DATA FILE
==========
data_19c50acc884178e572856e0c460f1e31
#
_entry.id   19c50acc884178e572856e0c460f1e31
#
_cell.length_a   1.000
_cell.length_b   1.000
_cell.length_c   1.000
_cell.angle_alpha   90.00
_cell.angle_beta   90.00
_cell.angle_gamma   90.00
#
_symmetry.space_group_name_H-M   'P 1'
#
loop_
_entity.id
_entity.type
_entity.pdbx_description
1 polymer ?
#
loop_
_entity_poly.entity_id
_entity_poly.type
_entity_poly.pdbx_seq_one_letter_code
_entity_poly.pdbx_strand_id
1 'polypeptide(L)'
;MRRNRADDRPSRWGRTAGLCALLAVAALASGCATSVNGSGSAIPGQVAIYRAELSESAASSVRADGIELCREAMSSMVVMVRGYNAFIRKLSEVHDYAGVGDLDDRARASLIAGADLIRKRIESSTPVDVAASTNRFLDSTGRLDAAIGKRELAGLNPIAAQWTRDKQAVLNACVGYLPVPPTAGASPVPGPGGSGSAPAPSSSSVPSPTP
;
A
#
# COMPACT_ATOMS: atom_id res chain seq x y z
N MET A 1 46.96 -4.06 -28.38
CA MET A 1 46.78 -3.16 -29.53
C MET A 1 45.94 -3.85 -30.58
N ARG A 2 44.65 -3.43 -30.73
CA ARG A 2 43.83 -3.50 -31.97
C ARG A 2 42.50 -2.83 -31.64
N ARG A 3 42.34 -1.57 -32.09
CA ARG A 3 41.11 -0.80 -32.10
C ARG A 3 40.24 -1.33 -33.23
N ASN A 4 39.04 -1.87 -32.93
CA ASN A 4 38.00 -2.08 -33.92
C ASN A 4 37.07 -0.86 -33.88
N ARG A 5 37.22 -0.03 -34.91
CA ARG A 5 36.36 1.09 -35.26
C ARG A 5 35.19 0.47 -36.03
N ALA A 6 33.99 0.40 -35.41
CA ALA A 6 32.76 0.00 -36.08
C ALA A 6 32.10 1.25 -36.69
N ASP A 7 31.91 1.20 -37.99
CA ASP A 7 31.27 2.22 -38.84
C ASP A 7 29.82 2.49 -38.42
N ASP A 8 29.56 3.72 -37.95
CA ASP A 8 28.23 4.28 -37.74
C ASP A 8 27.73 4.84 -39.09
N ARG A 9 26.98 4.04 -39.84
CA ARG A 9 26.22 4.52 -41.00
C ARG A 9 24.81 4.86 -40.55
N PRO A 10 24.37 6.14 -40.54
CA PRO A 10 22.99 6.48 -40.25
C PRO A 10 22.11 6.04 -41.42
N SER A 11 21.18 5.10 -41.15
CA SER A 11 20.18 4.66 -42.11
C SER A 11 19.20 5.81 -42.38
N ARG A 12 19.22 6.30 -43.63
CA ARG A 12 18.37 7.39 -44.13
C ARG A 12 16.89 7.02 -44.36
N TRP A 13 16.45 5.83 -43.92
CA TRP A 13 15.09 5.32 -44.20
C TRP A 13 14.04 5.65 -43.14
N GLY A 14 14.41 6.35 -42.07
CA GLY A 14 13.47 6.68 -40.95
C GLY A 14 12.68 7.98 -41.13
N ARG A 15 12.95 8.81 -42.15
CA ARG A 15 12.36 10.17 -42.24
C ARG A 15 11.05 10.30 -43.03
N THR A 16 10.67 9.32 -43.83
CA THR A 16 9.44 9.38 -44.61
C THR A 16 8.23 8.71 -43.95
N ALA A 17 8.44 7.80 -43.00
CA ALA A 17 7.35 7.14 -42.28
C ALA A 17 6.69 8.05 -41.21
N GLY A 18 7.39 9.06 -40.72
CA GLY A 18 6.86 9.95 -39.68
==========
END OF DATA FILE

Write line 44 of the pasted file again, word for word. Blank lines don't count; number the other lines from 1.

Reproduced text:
CA ARG A 5 36.36 1.09 -35.26